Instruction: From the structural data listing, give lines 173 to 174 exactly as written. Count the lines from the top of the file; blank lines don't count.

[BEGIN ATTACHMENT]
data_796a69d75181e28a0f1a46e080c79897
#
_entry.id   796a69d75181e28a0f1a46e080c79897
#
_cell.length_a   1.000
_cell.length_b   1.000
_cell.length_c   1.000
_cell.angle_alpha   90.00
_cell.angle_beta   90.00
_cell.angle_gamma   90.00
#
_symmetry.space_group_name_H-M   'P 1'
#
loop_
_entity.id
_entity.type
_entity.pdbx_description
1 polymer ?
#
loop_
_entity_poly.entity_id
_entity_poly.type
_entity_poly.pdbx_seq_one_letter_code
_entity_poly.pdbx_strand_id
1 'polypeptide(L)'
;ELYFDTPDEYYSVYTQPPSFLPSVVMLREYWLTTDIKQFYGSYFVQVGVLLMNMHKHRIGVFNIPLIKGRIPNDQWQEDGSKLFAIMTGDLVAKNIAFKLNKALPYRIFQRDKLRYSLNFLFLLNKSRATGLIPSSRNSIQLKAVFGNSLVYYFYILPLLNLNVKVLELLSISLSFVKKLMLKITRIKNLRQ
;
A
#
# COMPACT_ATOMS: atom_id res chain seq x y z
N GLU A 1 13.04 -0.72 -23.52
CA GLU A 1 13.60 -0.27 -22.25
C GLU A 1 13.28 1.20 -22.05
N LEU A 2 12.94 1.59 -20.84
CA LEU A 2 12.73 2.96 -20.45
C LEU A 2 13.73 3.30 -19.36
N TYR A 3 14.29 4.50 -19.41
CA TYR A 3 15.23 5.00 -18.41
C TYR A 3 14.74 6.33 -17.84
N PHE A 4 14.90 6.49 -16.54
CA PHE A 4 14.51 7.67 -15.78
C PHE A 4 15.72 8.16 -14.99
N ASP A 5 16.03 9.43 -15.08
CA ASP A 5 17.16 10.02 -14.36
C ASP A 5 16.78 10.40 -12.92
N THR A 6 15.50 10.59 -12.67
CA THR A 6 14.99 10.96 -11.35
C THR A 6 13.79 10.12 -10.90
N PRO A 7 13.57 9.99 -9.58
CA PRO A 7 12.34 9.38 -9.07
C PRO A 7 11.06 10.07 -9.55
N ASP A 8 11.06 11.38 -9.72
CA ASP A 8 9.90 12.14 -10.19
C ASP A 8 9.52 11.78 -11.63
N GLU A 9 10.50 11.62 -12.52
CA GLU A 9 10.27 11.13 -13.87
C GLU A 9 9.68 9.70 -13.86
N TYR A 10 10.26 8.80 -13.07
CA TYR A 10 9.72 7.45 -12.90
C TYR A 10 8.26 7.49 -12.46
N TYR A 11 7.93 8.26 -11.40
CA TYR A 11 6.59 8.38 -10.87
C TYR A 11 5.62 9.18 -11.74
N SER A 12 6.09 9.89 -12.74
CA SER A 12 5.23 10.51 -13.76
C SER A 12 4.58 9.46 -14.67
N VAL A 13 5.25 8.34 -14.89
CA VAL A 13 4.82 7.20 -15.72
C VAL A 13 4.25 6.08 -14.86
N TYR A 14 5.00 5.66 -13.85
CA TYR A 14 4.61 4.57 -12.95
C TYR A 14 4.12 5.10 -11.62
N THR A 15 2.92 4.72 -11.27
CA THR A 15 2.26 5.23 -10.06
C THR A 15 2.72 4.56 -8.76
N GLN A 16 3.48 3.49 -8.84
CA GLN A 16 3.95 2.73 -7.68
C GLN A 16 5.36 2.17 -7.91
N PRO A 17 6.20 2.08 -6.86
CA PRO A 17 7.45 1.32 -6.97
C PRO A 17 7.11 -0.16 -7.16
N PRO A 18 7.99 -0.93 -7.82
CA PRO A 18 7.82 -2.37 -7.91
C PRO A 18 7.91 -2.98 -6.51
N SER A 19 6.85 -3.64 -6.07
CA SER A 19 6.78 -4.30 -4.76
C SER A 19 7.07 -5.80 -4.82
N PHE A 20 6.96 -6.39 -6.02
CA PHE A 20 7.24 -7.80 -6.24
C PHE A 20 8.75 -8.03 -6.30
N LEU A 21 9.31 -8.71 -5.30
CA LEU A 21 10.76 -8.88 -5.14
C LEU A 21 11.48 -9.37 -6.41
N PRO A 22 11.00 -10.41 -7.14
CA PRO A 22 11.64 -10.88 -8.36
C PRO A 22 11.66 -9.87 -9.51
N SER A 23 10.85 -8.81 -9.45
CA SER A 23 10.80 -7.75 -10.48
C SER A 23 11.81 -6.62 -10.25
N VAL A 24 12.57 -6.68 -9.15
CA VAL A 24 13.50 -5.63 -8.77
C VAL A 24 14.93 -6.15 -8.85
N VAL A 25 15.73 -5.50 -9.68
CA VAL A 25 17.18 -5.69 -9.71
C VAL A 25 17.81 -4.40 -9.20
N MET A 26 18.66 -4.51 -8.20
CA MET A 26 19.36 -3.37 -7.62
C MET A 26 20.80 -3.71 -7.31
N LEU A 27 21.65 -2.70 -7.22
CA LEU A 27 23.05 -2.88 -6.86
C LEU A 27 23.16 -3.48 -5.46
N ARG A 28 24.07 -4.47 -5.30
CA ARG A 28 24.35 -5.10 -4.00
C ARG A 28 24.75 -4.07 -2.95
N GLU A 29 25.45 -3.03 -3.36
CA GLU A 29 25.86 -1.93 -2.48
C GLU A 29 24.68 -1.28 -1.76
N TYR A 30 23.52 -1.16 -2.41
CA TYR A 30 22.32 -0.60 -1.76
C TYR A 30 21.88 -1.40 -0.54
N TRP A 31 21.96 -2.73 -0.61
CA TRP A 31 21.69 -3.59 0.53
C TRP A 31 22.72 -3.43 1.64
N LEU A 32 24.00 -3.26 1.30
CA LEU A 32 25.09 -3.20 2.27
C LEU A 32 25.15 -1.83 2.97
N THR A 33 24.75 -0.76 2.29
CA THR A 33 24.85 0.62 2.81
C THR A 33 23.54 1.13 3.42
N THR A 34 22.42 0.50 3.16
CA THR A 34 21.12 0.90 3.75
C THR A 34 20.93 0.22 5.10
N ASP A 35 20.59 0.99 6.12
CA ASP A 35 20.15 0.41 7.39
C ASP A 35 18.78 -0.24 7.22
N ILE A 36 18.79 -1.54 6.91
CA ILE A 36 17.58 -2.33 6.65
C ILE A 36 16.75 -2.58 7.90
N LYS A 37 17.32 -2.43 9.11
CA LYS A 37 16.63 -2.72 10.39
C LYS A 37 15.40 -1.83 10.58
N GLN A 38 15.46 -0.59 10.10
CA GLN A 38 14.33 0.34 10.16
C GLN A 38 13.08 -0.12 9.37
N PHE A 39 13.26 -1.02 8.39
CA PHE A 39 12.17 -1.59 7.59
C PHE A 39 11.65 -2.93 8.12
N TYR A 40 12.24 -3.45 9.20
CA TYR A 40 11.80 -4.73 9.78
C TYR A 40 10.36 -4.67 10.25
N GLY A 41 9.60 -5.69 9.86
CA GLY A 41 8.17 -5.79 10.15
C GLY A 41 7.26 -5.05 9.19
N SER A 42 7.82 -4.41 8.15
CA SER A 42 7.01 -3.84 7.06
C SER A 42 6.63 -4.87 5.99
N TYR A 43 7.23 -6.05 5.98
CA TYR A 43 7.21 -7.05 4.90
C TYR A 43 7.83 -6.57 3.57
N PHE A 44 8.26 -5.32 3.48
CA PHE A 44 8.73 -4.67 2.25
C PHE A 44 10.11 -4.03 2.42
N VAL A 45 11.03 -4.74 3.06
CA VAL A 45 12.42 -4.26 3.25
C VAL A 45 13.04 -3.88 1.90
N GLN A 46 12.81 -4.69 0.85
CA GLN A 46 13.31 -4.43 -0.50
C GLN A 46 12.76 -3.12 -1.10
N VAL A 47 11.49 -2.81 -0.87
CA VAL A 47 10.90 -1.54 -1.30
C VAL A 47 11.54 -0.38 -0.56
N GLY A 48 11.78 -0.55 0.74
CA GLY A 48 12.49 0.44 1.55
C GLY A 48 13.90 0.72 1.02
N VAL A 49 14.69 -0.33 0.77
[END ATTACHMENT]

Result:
CA GLY A 48 12.49 0.44 1.55
C GLY A 48 13.90 0.72 1.02